Henry VIII and the English Reformation

By Arthur J. Slavin | Go to book overview
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G. R. Elton was born in 1921. After coming to England from Prague, he began historical studies and took a Ph.D. at University College, London. Since 1948 he has established himself as a leading authority on the Tudor period, especially on constitutional matters relating to the Reformation. He is currently Professor of Constitutional History in Cambridge University and a fellow of Clare College. Among his many provocative articles and books the most important are his The Tudor Revolution in Government and The Tudor Constitution. Among his other works Star Chamber Stories provides unique insights into the impact of government on Englishmen of every rank and station. His interests in the Reformation period outside of England are illustrated in his editorship of Volume Two of the New Cambridge Modern History and the brilliant feat of compression entitled Reformation Europe, 1517-1559.

THE QUESTION whether Henry VIII or Thomas Cromwell supplied the ideas and the policy which underlay the break with Rome is of more interest than may be imagined. Until it is answered neither the men nor the event can really be understood. The English Reformation gave to England, the English monarchy, and the English church a character quite their own: this makes it important to know just how and why and through whom it happened. It may perhaps be thought strange that so well-worked a part of English history should be supposed to retain some mysteries still. . . . On the face of it, a new study of those critical years in the 1530's might, to say the least, not be without reward. Here I shall attempt only to elucidate the true relationship between the two leading personalities of that age, for the prevailing notions seem to me to do scant justice to the genius of the minister and vastly to overrate the genius of the king. One's opinion of Henry VIII must stand by one's view of his part in the Reformation. The positive achievements of his long reign were crowded into its middle years; if he deserves the high opinion of his skill and understanding which so many moderns seem to hold it must be because he was "the architect of the Reformation." But whether he was that remains to be seen.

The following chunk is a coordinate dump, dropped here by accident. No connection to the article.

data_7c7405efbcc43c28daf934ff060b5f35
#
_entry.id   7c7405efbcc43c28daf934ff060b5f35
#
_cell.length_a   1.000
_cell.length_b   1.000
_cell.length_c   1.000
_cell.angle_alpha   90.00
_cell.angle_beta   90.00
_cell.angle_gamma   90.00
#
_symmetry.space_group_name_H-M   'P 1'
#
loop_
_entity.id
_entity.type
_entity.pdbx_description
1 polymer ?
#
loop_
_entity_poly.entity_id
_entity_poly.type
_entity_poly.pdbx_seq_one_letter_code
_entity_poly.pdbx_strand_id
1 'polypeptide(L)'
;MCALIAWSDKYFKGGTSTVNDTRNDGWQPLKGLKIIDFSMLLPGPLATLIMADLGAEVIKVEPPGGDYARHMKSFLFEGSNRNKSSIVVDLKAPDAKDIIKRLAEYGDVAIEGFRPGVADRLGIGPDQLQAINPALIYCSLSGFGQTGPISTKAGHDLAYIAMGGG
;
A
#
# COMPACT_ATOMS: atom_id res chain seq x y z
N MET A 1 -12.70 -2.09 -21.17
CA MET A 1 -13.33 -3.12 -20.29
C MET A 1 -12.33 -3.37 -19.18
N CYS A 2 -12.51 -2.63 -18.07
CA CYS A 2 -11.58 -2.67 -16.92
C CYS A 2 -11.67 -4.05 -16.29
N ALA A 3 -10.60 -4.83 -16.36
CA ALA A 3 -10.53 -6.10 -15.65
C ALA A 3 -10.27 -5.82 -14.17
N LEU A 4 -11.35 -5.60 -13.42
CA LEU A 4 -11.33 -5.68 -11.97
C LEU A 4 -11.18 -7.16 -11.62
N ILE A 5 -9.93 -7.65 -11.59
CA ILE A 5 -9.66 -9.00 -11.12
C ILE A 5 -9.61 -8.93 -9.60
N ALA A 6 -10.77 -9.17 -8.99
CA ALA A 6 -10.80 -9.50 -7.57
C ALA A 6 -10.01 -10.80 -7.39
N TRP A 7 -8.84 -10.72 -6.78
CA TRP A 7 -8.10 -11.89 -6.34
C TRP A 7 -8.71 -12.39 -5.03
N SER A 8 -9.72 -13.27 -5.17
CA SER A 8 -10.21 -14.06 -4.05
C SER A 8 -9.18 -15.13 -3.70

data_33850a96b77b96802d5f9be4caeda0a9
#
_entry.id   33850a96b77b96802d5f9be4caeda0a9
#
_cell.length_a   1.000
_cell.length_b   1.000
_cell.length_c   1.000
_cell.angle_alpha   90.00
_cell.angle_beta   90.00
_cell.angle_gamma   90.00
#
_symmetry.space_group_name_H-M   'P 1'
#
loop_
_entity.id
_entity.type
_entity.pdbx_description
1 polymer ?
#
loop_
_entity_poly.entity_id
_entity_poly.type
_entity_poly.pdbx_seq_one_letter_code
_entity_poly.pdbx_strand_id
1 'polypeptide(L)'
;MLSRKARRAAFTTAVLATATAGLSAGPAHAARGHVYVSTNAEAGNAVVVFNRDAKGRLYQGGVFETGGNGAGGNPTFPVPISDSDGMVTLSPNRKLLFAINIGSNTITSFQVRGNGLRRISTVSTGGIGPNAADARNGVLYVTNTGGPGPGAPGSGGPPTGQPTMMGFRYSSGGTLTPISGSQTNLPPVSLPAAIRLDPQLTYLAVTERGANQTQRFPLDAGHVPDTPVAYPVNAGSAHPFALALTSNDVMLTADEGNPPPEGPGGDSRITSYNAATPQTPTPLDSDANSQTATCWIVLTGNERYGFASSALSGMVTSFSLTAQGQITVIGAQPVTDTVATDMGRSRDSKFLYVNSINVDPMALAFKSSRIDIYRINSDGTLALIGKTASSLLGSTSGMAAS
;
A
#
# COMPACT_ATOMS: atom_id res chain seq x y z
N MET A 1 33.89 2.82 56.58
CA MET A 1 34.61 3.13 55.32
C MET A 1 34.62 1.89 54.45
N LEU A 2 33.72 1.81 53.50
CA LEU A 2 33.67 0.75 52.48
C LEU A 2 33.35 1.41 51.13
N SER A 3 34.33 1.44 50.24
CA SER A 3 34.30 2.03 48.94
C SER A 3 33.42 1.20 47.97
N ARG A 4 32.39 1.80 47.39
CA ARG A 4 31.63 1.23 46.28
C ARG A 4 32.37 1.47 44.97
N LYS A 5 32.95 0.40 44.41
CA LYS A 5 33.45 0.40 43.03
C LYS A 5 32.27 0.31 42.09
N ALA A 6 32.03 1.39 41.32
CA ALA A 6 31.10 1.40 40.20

Since it is the purpose of this paper to set up Thomas Cromwell as the moving spirit in the early Reformation, it will be of assistance to recall that this view is far from original. It was held, to begin with, by some of Cromwell's contemporaries -- by Cardinal Pole, for instance, by the imperial ambassador Eustace Chapuys, and by John Foxe.1 It was adopted outright -- mainly in reliance on Pole and without proper investigation -- by many nineteenth-century historians. But then came Pollard, who held that the Reformation was a natural development from discoverable causes which was given its particular direction by the king himself; and he had the support of the other early-Tudor pundit of the day, Gaird

From G. R. Elton, "King or Minister? The Man Behind the Henrician Reformation," History, XXXIX ( 1954), pp. 216-32. Reprinted by permission of the author, and the editor of History, Professor Alfred Cobban .
The Protestant martyrologist ( Acts and Monuments, more familiarly Foxe Book of Martyrs).


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